Tax Credit Update!! (Hurry!!)

 

Homebuyer Tax Credit Chart 2010 

find the article at: 

http://www.car.org/legal/legal-questions-answers/2010-qa/homebuyer-tax-credit-2010/” 

  

March 30, 2010 (revised) 

To help stimulate home sales, both the federal and state governments are offering tax credits for 

Californians purchasing their piece of the American dream. Federal law offers up to $8,000 for firsttime 

homebuyers and $6,500 for long-time residents. California law offers up to $10,000 for firsttime 

homebuyers or buyers of properties that have never been occupied. Here’s a handy summary 

of the two tax credit laws: 

HOMEBUYER 

TAX CREDIT FEDERAL CALIFORNIA 

Amount of Tax 

Credit 10% of purchase price not to exceed 

$8,000 for First-Time Homebuyers or 

$6,500 for Long-Term Residents. 

5% of purchase price, not to exceed 

$10,000 for first-time homebuyers or 

buyers of properties that have never 

been occupied. (See also Maximum 

Credit for All Taxpayers.) 

Date of 

Purchase 

By June 30, 2010, but taxpayer must 

enter into a written binding contract by 

April 30, 2010. 

From May 1, 2010 to July 31, 2011, 

but an enforceable contract must be 

executed by December 31, 2010. 

Principal 

Residence Yes. Property purchased must be the 

taxpayer’s principal residence which is 

generally the home the taxpayer lives in 

most of the time (26 U.S.C. § 121). 

Yes. Property purchased must be a 

qualified principal residence and 

eligible for the homeowner’s 

exemption from property taxes (Cal. 

Tax & Rev. Code § 218). 

Type of Property House, condominium, townhome, 

manufactured home, apartment 

cooperative, houseboat, housetrailer, or 

other type of property located in the U.S. 

Single-family residence, whether 

detached or attached. 

Home Page > Legal > All Legal Q&As > 2010 Q&As > Homebuyer Tax Credit Chart 2010 

Eligibility 

1. First-Time Homebuyer: Up to $8,000 if 

buyer (and buyer’s spouse if any) has not 

owned a principal residence during the 

three-year period before date of 

purchase; OR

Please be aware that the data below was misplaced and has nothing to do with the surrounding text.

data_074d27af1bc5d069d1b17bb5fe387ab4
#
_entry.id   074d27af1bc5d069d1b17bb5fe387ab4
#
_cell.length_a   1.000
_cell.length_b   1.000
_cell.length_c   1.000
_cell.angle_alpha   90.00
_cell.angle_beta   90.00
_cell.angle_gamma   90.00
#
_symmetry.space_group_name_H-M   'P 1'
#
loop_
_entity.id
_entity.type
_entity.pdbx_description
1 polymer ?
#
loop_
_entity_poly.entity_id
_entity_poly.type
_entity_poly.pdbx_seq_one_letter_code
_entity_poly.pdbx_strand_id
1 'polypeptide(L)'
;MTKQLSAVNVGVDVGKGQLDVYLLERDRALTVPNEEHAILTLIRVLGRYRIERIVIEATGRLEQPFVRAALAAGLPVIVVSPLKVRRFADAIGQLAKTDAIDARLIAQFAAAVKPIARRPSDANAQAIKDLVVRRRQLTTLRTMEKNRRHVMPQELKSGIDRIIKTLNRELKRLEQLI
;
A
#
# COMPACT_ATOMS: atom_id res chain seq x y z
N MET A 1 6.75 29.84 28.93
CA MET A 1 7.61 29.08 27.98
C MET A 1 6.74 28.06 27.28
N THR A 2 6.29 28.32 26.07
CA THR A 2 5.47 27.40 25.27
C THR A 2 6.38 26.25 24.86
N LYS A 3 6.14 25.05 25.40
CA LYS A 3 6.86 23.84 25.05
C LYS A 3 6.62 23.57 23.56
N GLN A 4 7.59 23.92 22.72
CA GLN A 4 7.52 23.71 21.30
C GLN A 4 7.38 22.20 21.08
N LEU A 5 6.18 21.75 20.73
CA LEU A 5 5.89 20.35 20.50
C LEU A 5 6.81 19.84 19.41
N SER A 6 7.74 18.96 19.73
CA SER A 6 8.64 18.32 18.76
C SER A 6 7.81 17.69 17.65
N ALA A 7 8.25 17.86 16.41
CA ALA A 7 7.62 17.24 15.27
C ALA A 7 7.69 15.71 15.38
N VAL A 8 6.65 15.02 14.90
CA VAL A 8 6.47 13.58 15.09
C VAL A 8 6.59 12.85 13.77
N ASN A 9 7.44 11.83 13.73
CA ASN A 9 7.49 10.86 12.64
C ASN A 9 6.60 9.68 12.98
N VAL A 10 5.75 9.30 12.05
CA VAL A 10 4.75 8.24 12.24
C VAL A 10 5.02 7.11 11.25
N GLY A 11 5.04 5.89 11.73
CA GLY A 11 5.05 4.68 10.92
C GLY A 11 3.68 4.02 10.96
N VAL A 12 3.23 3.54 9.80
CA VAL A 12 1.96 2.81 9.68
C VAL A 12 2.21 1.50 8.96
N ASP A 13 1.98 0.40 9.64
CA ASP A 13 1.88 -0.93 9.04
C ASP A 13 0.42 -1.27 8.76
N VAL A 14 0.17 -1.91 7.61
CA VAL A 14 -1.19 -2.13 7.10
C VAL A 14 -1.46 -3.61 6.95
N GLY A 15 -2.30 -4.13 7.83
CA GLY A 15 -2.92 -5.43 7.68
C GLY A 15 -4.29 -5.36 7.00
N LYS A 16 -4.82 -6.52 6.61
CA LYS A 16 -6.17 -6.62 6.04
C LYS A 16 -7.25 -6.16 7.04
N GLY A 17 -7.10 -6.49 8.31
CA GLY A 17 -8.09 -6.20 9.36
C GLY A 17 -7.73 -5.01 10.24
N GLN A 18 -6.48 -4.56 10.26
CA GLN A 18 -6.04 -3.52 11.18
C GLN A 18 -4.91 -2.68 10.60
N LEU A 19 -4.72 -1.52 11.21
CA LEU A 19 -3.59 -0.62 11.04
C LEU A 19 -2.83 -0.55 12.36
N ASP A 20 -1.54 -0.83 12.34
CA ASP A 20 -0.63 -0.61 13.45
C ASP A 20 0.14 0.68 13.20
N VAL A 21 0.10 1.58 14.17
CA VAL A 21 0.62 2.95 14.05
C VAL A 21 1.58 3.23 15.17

2. Long-Time Resident: Up to $6,500 if 

buyer (and buyer’s spouse if any) has 

owned and used existing home as a 

principal residence for 5 of the last 8 

years. 

1. First-Time Homebuyer: Up to 

$10,000 if the buyer (or buyer’s 

spouse if any) has not owned a 

principal residence during the threeyear 

period before date of purchase; 

OR 

2. Never-Occupied Property: Up to 

$10,000 for a principal residence if 

the property has never been 

previously occupied as certified by the 

seller. 

Income 

Restriction 

Yes. Tax credit begins to phase out for 

modified adjusted gross income (MAGI) 

over $125,000 (or $225,000 for joint 

filers). No tax credit at all for MAGI over 

$145,000 (or $245,000 for joint filers). 

No 

Maximum 

Purchase Price $800,000. N/A 

Refundable Yes. Any amount of the tax credit not 

used to reduce the tax owed may be 

added to the taxpayer’s tax refund check. 

No 

Repayment No repayment required if the buyer owns 

and occupies the property for at least 36 

months after purchase. 

No repayment required if the buyer 

owns and occupies the property for at 

least two years immediately following 

the purchase. 

Multiple Buyers 

(not married to 

each other) 

Tax credit may be allocated between 

eligible taxpayers in any reasonable 

manner. 

Tax credit must be allocated between 

eligible taxpayers based on their 

percentage of ownership. 

Maximum Credit 

for All Taxpayers N/A 

$100 million for first-time homebuyers 

and $100 million for never-occupied 

properties, both on a first-come-firstserved 

basis. 

Reservations of 

Credit 

N/A 

Yes. Buyer may reserve credit before 

close of escrow for a property that 

has never been occupied by 

submitting a certification signed by 

buyer and seller stating they have 

entered into an enforceable contract 

between May 1, 2010 and December 

31, 2010, inclusive. 

When to Claim 

Full tax credit may be claimed on 2009 or 

2010 tax returns. 

1/3 of total tax credit may be claimed 

each year for 3 successive years (e.g. 

$3,333 for 2010, $3,333 for 2011, and 

$3,333 for 2012). 

Tax Agency Internal Revenue Service (IRS). Franchise Tax Board (FTB). 

How to File First-Time Homebuyer Credit and 

Repayment of the Credit (IRS Form 

5405) to be filed with tax returns 

Submit application to the FTB to 

obtain Certificate of Allocation. The 

FTB may prescribe additional rules 

and procedures to carry out this law. 

Other 

Restrictions 

Cannot be an acquisition from related 

persons as defined; cannot be an 

acquisition by gift or inheritance; and 

buyer cannot be a non resident alien. 

Cannot be an acquisition from related 

persons as defined; buyer or spouse 

must be 18 years old; buyer cannot 

be another taxpayer’s dependent; 

credit is allowed for only one qualified 

principal residence; and credit 

allowed cannot be a business credit 

under Cal. Tax & Rev. Code § 

17039.2. 

Legal Authority 

26 U.S.C. section 36. 

Cal. Rev. & Tax Code section 

17059.1 (as added by Assembly Bill 

183). 

Date of 

Enactment November 6, 2009 (as revised). March 25, 2010More Information IRS Web site  

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